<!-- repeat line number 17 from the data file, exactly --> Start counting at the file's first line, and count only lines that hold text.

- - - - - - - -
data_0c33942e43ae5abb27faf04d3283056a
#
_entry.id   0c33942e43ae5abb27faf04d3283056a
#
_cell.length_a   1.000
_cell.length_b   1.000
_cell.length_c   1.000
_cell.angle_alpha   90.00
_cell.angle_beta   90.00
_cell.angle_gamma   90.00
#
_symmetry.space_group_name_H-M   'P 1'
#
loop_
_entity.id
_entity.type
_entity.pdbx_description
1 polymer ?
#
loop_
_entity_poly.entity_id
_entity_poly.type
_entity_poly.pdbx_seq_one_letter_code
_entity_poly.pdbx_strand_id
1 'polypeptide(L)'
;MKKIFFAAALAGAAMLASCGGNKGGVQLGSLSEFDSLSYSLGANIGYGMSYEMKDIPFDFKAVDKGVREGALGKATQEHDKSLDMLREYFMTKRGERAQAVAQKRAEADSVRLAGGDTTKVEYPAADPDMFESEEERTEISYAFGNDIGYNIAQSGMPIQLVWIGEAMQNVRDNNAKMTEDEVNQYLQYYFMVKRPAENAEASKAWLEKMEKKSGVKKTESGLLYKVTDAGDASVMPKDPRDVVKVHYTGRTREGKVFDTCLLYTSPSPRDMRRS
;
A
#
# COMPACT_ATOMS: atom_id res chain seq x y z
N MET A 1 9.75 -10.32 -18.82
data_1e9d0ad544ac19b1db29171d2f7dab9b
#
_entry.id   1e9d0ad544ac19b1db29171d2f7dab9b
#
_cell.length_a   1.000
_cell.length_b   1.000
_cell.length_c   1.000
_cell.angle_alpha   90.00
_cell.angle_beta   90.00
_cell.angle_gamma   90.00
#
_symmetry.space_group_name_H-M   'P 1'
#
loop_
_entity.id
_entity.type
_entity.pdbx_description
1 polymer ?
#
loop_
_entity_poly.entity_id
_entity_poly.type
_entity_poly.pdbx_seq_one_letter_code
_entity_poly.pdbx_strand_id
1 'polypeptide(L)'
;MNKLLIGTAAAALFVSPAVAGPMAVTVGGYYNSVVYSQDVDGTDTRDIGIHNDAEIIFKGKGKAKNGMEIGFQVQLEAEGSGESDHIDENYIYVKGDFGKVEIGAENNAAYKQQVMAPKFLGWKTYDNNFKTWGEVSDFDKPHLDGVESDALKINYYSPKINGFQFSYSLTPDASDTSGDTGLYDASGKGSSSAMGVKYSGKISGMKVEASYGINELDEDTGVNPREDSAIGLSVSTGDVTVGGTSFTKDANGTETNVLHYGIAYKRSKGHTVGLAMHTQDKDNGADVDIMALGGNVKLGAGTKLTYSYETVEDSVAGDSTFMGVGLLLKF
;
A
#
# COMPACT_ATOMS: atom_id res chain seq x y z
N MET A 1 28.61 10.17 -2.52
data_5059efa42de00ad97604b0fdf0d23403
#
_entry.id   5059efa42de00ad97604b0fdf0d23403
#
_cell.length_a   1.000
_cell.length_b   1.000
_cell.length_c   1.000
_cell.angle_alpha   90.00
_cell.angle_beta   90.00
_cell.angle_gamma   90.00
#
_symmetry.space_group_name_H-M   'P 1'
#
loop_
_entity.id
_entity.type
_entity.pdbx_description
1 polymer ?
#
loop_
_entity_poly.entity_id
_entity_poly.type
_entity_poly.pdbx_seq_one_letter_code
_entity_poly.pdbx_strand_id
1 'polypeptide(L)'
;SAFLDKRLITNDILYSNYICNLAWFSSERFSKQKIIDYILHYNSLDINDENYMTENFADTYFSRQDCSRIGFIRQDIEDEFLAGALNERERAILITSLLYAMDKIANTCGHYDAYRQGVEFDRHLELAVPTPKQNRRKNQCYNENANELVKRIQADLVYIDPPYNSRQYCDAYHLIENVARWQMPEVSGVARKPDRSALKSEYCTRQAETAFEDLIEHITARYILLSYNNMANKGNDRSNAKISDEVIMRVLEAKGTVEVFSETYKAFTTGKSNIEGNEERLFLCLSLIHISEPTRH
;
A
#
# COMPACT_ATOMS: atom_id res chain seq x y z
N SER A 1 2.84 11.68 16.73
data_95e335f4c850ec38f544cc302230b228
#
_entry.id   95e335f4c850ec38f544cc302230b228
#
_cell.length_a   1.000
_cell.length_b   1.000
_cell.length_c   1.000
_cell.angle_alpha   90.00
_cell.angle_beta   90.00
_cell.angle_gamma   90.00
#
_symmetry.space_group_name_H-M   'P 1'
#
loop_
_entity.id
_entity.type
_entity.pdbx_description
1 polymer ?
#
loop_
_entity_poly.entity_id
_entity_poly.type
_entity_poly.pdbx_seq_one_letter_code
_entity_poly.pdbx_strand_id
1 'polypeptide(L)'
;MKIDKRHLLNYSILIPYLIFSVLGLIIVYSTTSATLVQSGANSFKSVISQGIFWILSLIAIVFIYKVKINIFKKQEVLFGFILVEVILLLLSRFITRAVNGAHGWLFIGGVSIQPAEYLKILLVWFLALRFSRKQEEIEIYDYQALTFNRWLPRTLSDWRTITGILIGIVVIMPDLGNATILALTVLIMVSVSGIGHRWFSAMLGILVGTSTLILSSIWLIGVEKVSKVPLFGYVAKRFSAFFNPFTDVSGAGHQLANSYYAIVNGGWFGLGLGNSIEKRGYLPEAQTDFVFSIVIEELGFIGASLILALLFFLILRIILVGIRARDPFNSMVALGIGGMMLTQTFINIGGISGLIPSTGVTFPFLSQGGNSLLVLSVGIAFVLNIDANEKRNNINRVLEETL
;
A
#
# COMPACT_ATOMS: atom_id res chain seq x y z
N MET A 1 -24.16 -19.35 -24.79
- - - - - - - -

_entity.pdbx_description